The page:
“I was not a climate scientist. I still am not. I am reasonably knowledgeable about climate science, however. As part of my ecological research, I have been studying climate science since I was a graduate student in the early 1980s. Eventually, my incomplete knowledge of ecology and climate science led to the worst mistake of my life (thus far): my love for the living planet led me to abandon the monetary system, which I recognized as the driver leading to human extinction.”—Dr. Guy McPherson
By Dr. Guy McPherson
BELLOWS FALLS Vermont—(Hubris)—1 August 2023—Mine was the epitome of the American success story. Valedictorian of my high-school class, graduating with high honors from college, I took the fast track to MS and PhD. degrees. A brief postdoctoral research position led to my first post as a professor when I was 28 (at Texas A&M University in College Station, Texas). I began my pursuit of tenure the following year, 1989, at the University of Arizona. There, I joined the fewer than 1 in 200 people to receive a PhD degree in the natural sciences and have it lead to a position as a full professor (see Figure 1.6 on page 14). Contrary to the usual, time-consuming approach, I achieved full professor status before I turned 40 years of age.
I loved my life on campus. I loved interacting with young people intent on “saving the world.” This had been my mission, too.
The students I advised went on to great success. They included the inaugural director of the National Natural Landmarks Program and, later, the second and current director of the sister program to the National Historic Landmarks Program. They also included the inaugural director of the National Phenology Network and, later, the second and current director of this renowned program.
As field ecologists, the students I advised worked side-by-side with each other and with me for thousands of hours in challenging conditions. We worked hard in temperatures unsuitable for hard work, putting in 18-hour days during the field season. We rode in vehicles to field sites and also to regional and national conferences to present our work to colleagues. I visited my students’ homes. They frequently visited my home. We socialized together as one means of humanizing our shared work.
I was not a climate scientist. I still am not. I am reasonably knowledgeable about climate science, however. As part of my ecological research, I have been studying climate science since I was a graduate student in the early 1980s. Eventually, my incomplete knowledge of ecology and climate science led to the worst mistake of my life (thus far): my love for the living planet led me to abandon the monetary system, which I recognized as the driver leading to human extinction.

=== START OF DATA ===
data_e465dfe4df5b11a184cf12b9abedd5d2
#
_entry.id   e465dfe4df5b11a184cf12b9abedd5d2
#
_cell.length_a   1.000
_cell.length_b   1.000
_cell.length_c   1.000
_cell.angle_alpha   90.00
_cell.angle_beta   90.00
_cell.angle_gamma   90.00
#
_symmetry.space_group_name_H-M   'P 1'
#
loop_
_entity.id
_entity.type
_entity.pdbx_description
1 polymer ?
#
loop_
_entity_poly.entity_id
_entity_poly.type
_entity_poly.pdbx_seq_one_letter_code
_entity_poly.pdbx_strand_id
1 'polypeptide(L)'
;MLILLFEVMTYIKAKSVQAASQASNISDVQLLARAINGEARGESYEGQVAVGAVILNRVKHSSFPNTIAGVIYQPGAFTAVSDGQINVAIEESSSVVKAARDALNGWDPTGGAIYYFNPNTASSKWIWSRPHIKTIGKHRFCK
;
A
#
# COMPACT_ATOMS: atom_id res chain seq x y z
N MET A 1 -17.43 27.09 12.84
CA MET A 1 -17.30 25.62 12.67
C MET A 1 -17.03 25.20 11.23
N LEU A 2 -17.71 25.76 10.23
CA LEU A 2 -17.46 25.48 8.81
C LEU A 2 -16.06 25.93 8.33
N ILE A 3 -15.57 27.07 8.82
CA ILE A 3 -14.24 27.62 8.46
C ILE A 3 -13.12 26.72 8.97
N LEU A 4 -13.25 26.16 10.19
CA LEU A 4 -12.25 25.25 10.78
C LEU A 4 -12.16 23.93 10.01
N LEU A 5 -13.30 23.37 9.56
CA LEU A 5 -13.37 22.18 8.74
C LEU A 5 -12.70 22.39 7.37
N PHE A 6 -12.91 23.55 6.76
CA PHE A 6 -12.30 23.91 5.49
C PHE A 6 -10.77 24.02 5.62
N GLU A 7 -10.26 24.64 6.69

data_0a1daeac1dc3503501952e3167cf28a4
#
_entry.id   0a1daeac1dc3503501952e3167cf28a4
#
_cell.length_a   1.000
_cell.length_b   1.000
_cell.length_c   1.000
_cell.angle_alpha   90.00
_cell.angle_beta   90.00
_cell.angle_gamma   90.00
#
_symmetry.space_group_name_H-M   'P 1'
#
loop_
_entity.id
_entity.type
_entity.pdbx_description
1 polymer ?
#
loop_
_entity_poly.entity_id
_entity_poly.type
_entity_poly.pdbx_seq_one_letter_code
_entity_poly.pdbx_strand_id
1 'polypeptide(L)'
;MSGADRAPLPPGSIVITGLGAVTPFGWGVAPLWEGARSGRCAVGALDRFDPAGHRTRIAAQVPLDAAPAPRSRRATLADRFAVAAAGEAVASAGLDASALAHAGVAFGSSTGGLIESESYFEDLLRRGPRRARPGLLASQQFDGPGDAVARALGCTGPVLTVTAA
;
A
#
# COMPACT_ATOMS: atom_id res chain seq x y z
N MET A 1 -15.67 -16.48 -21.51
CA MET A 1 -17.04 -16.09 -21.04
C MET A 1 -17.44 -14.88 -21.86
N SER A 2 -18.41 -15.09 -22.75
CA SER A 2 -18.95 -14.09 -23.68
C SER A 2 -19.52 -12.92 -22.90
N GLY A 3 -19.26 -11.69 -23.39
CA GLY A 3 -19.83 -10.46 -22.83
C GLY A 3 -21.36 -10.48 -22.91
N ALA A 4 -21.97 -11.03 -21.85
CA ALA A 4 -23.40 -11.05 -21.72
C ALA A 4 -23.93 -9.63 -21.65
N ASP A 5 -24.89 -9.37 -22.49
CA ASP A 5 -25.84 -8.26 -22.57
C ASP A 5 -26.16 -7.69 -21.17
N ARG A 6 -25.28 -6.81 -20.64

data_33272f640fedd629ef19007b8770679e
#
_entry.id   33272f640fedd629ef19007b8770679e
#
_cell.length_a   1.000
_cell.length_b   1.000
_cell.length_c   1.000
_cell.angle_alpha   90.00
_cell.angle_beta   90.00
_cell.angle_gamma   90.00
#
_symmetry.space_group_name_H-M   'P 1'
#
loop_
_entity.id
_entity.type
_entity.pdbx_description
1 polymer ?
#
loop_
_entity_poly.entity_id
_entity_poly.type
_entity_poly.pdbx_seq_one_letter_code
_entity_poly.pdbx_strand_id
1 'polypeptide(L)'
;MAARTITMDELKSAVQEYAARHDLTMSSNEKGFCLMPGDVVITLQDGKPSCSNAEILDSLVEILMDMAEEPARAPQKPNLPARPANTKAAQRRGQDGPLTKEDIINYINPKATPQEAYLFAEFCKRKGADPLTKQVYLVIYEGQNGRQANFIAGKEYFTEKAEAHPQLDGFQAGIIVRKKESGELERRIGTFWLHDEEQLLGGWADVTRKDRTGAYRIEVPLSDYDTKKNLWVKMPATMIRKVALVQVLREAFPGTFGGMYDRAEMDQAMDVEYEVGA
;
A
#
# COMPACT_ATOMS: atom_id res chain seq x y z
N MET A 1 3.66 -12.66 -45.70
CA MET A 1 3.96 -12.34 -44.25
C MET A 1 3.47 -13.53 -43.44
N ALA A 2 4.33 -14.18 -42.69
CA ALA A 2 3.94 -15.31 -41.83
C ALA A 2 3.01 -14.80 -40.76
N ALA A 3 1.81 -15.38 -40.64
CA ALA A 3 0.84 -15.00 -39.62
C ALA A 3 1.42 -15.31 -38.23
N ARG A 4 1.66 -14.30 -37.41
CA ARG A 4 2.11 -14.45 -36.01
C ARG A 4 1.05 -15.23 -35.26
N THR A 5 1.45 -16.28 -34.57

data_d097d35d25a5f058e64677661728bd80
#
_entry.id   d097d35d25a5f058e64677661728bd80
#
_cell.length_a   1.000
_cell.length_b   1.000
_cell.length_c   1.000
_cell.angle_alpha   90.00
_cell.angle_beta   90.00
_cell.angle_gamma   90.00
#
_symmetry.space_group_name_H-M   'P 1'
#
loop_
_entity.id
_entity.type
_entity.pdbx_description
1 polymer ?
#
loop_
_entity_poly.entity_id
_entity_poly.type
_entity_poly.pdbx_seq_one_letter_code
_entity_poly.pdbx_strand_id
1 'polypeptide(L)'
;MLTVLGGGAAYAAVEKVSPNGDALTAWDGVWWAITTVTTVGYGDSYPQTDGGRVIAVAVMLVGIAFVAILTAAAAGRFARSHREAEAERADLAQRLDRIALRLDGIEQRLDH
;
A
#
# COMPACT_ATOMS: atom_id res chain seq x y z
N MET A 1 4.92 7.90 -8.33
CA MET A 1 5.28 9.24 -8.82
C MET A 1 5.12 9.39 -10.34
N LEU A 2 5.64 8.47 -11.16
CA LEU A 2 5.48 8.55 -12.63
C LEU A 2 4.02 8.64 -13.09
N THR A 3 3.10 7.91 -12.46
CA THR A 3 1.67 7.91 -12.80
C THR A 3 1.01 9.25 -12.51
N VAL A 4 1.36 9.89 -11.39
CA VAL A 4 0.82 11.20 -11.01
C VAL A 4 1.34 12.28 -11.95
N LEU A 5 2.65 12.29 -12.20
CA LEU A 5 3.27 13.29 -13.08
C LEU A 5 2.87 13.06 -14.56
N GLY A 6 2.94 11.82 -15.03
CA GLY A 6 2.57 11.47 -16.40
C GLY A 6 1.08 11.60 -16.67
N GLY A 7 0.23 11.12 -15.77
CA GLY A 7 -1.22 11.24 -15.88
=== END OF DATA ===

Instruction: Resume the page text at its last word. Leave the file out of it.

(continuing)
As a successful professor, I assumed others would follow my lead. Fortunately, few did. Only a few years after I left campus life did my information grow to include the aerosol masking effect, which I have described previously in this space. Several years after I abandoned campus life, peer-reviewed information detailed the importance of planetary super-heating as a result of nuclear power plants melting down as humans either return home to be with their loved ones or die. Either way, a few abandoned nuclear facilities will lead to the type of heating that will cause the extinction of all life on Earth.
This was not what I had in mind when I parted ways with the monetary system, even though the monetary system was and is driving us to extinction.
The point of this already-too-long essay is that incomplete knowledge often leads to incorrect decisions. The ego-driven work ethic instilled in me by my parents led to enormous success. This “success” was followed by my ego-driven belief that many people would follow my path as I led the way in “quiet quitting.”
I have long encouraged people to do what they love, and to do it well. However, the accumulation of additional information often leads to “surprises,” as is the case with the best-kept secrets in climate science. The Chinese government is struggling to become the global leader in technological innovation specifically because the Chinese people have quietly rebelled against working long hours for low pay. The “lying flat” movement, similar to “quiet quitting,” has been roundly criticized by a government that seeks global domination at the expense of the people. As you can imagine, I side with the people.
I side with the masses for several reasons, including my lack of desire for the exploitation of the Chinese people.
A line from the 2016 film Captain Fantastic comes to mind: “Power to the people, stick it to the man!” The quote from Captain Fantastic applies to all people who work hard for low pay so that a few billionaires can continue to accumulate fiat currency at an astonishingly rapid pace.
I have long recommended that people live where they feel most alive and, simultaneously, where they feel most useful. I see no reason to let any federal government interfere with these pursuits. After all, our individual lives are short. Further enriching a billionaire or two is no path to happiness, at least not for those of us who are not billionaires.
Life is short. It’s better when we play now and then, and especially when we play together.
To order Dr. McPherson’s books, click the cover images here below: